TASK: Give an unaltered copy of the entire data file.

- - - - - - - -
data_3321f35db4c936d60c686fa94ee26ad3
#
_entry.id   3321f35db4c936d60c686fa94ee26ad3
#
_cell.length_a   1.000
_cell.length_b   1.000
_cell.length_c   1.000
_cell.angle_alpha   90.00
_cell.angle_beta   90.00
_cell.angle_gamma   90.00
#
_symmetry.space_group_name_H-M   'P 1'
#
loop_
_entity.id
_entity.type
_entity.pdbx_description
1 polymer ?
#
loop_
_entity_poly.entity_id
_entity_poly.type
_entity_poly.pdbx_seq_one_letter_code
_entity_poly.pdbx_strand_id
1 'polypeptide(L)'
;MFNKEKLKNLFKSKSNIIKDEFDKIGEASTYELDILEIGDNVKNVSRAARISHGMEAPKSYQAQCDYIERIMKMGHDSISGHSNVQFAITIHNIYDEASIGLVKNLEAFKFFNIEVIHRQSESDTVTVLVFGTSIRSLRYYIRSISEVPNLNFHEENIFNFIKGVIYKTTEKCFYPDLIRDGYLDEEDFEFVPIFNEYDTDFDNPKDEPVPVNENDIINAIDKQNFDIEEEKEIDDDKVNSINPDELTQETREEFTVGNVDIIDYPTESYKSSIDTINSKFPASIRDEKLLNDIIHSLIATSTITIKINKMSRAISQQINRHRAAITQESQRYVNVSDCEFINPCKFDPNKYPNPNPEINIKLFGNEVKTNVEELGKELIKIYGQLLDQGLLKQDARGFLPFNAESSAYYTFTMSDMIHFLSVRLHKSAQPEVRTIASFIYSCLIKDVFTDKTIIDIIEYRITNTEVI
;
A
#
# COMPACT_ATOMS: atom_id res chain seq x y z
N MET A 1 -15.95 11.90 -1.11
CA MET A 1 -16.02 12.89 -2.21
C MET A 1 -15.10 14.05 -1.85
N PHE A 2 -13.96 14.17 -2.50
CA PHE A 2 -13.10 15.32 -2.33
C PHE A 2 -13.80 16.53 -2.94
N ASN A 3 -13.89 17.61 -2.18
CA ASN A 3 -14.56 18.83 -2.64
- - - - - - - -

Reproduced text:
data_3321f35db4c936d60c686fa94ee26ad3
#
_entry.id   3321f35db4c936d60c686fa94ee26ad3
#
_cell.length_a   1.000
_cell.length_b   1.000
_cell.length_c   1.000
_cell.angle_alpha   90.00
_cell.angle_beta   90.00
_cell.angle_gamma   90.00
#
_symmetry.space_group_name_H-M   'P 1'
#
loop_
_entity.id
_entity.type
_entity.pdbx_description
1 polymer ?
#
loop_
_entity_poly.entity_id
_entity_poly.type
_entity_poly.pdbx_seq_one_letter_code
_entity_poly.pdbx_strand_id
1 'polypeptide(L)'
;MFNKEKLKNLFKSKSNIIKDEFDKIGEASTYELDILEIGDNVKNVSRAARISHGMEAPKSYQAQCDYIERIMKMGHDSISGHSNVQFAITIHNIYDEASIGLVKNLEAFKFFNIEVIHRQSESDTVTVLVFGTSIRSLRYYIRSISEVPNLNFHEENIFNFIKGVIYKTTEKCFYPDLIRDGYLDEEDFEFVPIFNEYDTDFDNPKDEPVPVNENDIINAIDKQNFDIEEEKEIDDDKVNSINPDELTQETREEFTVGNVDIIDYPTESYKSSIDTINSKFPASIRDEKLLNDIIHSLIATSTITIKINKMSRAISQQINRHRAAITQESQRYVNVSDCEFINPCKFDPNKYPNPNPEINIKLFGNEVKTNVEELGKELIKIYGQLLDQGLLKQDARGFLPFNAESSAYYTFTMSDMIHFLSVRLHKSAQPEVRTIASFIYSCLIKDVFTDKTIIDIIEYRITNTEVI
;
A
#
# COMPACT_ATOMS: atom_id res chain seq x y z
N MET A 1 -15.95 11.90 -1.11
CA MET A 1 -16.02 12.89 -2.21
C MET A 1 -15.10 14.05 -1.85
N PHE A 2 -13.96 14.17 -2.50
CA PHE A 2 -13.10 15.32 -2.33
C PHE A 2 -13.80 16.53 -2.94
N ASN A 3 -13.89 17.61 -2.18
CA ASN A 3 -14.56 18.83 -2.64